You'll be able to buy alcohol in more places in Delaware and Chester counties -- eventually

Philadelphia Inquirer |

--The people have spoken: They want more places to buy alcohol.

In Marple Township, Delaware County, and West Marlborough and Franklin townships in Chester County, voters who showed up for Tuesday's primary election replied with a resounding "Yes" to referendum questions about expanding their town's liquor laws.

In Marple, one of 12 completely or partially dry towns in Delaware County, more than 3,600 people answered the question on their ballots, and more than 2,300 of them voted "yes," according to Delaware County election results.

Previously, beer distributors and state stores were permitted in Marple, a township of nearly 24,000 people, but restaurants, grocery stores, and other locations couldn't sell liquor or beer, with the exception of a restaurant in a township-run country club, according to the Pennsylvania Liquor Control Board.

A Giant supermarket in the township's Broomall section had been instrumental in circulating a petition to get the referendum on the ballot, with a company spokesman saying they wanted to sell liquor at a future store in the area.

In Chester County, which has 20 completely or partially dry towns, residents of Franklin and West Marlborough townships may also soon have more options for imbibing.

About 78 percent of voters in Franklin, a township of more than 4,000, approved expanding liquor licenses, according to Chester County election results. In West Marlborough, a township of only 800, about 68 percent of voters (91 people) were in favor.

Since Prohibition, West Marlborough has allowed only the sale of liquor at retail stores, according to liquor control board data, and Franklin allowed the sale of retail liquor and beer. In the 1960s, Frankin residents voted to permit beer distributors, too.

The State Liquor Code requires a referendum be voted on, in any type of election, before a town can change its liquor laws. In order for a referendum to get on the ballot, residents must submit a petition with signatures equal to at least 25 percent of the highest vote cast for any office in town in the previous general election. The referendums appear on both Democratic and Republican ballots.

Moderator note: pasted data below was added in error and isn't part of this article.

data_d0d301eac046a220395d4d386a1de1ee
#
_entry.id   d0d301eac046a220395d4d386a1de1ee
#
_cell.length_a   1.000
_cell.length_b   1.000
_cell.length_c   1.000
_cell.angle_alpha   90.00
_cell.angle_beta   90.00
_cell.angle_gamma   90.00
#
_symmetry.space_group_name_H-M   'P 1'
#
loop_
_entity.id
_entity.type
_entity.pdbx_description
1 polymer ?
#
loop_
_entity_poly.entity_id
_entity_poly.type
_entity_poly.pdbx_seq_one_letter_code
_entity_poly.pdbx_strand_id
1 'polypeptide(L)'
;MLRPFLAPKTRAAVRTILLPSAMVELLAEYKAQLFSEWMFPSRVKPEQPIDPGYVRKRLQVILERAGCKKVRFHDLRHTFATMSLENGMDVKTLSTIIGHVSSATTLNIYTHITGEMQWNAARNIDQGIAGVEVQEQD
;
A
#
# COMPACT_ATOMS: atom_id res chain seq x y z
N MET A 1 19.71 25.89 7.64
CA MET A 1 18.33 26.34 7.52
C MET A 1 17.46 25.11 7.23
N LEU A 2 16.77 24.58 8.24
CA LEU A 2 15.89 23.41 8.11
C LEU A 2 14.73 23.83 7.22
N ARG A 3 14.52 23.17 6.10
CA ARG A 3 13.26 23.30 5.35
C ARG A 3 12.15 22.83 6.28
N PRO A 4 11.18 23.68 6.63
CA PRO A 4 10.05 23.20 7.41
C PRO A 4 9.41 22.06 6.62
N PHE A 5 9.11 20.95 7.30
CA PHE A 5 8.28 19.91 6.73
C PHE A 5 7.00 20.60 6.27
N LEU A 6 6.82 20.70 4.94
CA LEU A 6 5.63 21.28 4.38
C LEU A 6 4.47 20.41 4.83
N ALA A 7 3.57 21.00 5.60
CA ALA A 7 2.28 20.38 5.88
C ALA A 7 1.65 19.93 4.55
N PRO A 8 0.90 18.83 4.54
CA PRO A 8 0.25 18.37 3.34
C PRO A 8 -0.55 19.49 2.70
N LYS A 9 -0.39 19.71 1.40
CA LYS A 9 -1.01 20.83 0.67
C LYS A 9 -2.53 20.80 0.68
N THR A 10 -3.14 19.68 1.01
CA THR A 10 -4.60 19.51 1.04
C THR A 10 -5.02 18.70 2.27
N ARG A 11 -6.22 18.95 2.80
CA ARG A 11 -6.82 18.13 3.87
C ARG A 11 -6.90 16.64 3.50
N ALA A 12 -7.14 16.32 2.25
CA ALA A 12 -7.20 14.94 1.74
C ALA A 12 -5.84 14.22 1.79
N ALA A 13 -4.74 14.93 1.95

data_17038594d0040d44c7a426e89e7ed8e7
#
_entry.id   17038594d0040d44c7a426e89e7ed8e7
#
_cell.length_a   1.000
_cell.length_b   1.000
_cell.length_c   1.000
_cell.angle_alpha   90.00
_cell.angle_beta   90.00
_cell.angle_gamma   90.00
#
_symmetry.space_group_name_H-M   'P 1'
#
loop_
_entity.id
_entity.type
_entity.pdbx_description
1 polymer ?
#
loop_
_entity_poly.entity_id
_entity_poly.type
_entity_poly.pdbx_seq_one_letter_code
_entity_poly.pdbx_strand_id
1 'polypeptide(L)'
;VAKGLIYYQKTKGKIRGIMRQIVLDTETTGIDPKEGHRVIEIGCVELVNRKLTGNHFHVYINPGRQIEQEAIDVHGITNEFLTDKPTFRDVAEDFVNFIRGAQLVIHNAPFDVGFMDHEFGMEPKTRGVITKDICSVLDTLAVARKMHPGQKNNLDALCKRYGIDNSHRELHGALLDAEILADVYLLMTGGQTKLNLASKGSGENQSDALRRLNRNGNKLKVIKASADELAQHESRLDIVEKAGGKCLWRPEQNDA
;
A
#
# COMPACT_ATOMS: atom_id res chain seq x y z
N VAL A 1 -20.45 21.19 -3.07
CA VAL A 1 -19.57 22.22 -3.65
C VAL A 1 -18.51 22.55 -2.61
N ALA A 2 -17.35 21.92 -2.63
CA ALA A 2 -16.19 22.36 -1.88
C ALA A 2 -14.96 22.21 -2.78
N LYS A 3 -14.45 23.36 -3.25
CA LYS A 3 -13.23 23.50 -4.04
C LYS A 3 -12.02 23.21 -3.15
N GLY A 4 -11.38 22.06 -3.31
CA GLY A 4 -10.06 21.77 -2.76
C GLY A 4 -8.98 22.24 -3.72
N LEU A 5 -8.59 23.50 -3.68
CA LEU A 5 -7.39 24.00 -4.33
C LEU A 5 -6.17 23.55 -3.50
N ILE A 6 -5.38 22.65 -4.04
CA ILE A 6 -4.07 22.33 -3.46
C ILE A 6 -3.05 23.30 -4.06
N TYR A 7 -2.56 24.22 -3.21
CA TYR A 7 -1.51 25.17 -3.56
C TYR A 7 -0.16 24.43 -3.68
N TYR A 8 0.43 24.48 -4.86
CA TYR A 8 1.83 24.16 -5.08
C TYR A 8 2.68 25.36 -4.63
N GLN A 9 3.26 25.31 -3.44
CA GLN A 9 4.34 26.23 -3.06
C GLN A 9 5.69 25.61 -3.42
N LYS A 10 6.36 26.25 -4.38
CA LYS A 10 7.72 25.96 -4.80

Since both Delaware and Chester counties are already over their liquor-license quotas (generally, one license per 3,000 residents, according to the liquor control board), residents shouldn't expect to see an immediate, noticeable effect from these referendums. If a business wants to sell liquor in one of these three municipalities, they'll likely have to get an existing license transferred from another establishment in their county.

___

(c)2019 The Philadelphia Inquirer

Visit The Philadelphia Inquirer at www.philly.com

Distributed by Tribune Content Agency, LLC.

DISCLOSURE: The views and opinions expressed in this article are those of the authors, and do not represent the views of equities.com. Readers should not consider statements made by the author as formal recommendations and should consult their financial advisor before making any investment decisions. To read our full disclosure, please go to: http://www.equities.com/disclaimer

Comments

Watchlist

Symbol Last Price Change % Change
AAPL

     
AMZN

     
HD

     
JPM

     
IBM

     

INTERVIEW: CEO Dr. Martin Eaton - Heads Up Checkup

Equities.com Host & Contributor Silvia Davi interviewing CEO of Heads Up Checkup, Dr. Martin Eaton.